- You can identify female plants, also known as sinsemilla, by the white hairs that emerge from the pear-shaped bracts at their plant nodes. It’s important to remain vigilant and to separate and destroy any hermaphroditic plants with female glands and male leaves. These mutants carry the potential to pollinate and ruin your psychoactive sinsemilla.
Marijuana Harvest Time
You’ll know when your cannabis plant is ripe for harvest when the hues of the pistils from the cola buds transform from milky white to reddish orange.
- Use a microscope to check the color of the heads of the trichomes oozing out from the ripe cola buds. You’ll know that your buds are ready for harvest when the trichome heads turn from clear to milky and opaque and eventually amber. The presence of more amber trichome heads will likely indicate a higher CBD to THC cannabinoid profile ratio in its trichome resin.
- Stop feeding your plants compost teas as soon as you see the first amber trichome heads. This will make it taste cleaner when it is eventually smoked. Only feed it dechlorinated properly pH’d water whenever the topsoil is crusty and the plant feels light. Keep the temperature between 75 and 85 degrees Fahrenheit and keep the air moving around the room with fans.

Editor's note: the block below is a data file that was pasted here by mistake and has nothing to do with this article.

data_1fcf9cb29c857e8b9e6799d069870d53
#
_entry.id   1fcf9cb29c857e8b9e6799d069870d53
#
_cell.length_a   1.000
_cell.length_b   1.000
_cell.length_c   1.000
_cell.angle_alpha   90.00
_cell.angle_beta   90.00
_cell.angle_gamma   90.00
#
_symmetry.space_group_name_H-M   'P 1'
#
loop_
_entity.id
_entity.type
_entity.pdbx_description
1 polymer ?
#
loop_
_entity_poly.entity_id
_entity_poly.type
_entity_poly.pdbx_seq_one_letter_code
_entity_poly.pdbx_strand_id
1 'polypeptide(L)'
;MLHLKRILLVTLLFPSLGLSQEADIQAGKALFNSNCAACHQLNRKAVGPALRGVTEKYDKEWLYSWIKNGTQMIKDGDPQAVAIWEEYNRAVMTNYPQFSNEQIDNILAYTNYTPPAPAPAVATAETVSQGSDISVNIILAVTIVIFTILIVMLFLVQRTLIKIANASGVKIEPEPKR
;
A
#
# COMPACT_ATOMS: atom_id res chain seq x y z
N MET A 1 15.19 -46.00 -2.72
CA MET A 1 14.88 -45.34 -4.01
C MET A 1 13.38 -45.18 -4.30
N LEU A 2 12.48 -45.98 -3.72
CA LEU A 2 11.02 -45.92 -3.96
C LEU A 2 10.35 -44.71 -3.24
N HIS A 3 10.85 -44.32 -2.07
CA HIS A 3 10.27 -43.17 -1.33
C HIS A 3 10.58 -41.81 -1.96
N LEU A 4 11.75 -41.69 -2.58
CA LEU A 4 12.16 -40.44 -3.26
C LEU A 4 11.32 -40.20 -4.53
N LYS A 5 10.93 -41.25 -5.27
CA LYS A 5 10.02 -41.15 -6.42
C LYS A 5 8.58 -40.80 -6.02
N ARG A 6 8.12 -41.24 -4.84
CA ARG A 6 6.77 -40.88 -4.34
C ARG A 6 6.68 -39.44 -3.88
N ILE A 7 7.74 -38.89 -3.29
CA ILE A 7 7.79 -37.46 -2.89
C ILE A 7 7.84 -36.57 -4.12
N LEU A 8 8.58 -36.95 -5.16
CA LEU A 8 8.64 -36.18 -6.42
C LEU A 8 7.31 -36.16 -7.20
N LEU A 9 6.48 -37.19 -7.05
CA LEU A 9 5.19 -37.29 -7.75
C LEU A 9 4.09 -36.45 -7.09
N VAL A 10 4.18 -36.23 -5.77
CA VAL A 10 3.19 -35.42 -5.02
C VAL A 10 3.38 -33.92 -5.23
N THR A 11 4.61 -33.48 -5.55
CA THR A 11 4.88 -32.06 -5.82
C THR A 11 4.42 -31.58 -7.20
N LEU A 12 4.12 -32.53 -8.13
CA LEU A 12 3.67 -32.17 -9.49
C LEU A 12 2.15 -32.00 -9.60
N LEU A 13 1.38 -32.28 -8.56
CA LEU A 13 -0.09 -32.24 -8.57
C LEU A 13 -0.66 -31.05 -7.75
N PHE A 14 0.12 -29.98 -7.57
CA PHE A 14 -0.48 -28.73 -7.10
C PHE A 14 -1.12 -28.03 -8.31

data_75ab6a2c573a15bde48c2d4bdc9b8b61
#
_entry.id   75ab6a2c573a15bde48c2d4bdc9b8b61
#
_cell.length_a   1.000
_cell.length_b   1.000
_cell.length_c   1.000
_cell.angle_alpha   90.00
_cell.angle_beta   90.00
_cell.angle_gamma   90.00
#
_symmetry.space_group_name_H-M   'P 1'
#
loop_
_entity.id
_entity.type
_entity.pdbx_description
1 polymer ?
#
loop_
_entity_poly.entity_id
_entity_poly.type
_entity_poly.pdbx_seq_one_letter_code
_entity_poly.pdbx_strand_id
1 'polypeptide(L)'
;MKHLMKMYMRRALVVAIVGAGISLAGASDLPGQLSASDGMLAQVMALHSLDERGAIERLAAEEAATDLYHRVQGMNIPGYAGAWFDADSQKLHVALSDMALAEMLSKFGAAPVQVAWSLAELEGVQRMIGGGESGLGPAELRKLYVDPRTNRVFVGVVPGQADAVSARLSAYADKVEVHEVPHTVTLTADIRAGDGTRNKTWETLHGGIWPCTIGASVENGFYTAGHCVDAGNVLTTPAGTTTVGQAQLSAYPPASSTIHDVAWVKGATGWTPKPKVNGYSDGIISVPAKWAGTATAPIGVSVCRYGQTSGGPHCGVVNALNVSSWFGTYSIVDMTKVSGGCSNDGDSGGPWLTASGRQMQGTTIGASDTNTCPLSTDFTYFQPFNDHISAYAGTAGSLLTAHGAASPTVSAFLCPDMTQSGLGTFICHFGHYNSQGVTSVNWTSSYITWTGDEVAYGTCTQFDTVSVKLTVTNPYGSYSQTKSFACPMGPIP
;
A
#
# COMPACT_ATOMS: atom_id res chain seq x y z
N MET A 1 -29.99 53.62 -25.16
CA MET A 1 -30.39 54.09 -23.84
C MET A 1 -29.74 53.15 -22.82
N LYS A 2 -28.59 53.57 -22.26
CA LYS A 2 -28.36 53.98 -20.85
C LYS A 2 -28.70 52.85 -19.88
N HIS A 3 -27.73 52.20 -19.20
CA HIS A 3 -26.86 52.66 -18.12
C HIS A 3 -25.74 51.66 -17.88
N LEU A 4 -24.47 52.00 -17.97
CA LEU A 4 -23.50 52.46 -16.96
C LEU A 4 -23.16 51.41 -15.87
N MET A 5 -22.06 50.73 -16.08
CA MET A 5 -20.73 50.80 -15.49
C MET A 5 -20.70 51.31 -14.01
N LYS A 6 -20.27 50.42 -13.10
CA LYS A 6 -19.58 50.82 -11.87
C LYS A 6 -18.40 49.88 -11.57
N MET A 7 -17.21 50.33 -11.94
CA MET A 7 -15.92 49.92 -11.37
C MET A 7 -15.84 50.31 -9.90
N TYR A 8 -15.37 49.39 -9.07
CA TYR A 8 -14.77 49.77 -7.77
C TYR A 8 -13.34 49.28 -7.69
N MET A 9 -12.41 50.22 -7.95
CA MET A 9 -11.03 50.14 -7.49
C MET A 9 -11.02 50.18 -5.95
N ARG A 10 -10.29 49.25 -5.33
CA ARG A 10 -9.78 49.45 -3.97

Trimming and Drying
You will potentially begin picking up to half of the buds off of the plants to begin drying, curing and smoking them before the whole tree is ready to be cut down and fully harvested.
- Use a pair of gardening shears or a strong pair of scissors to cut the trunk of your pot plant at its base from the roots so it can be dried.
- Proceed to cut the tree into smaller branches, trim away all the large leaves down to the stem and all of the leaf tips stuck in the buds. The leaves and stems can be saved in order to be processed into cannabutter for edibles and cannabis concentrates.
- String up and hang the bud-sticks upside down from lines of twine in a dark cool room at a temperature around 70 degrees Fahrenheit with a humidity level of 40 to 50 percent for 4 to 6 days.
- Keep the air circulating in the room with fans. The smell should be powerful by now!
Curing Your Buds
The curing process breaks down the left-over chlorophyll in the buds which will make your marijuana taste like grass or old hay. It will be harsh and unpleasant to smoke unless it is cured which accentuates the subtle aromas and potency of the bud’s terpene resin. Curing also decreases the chances of mold forming on your marijuana.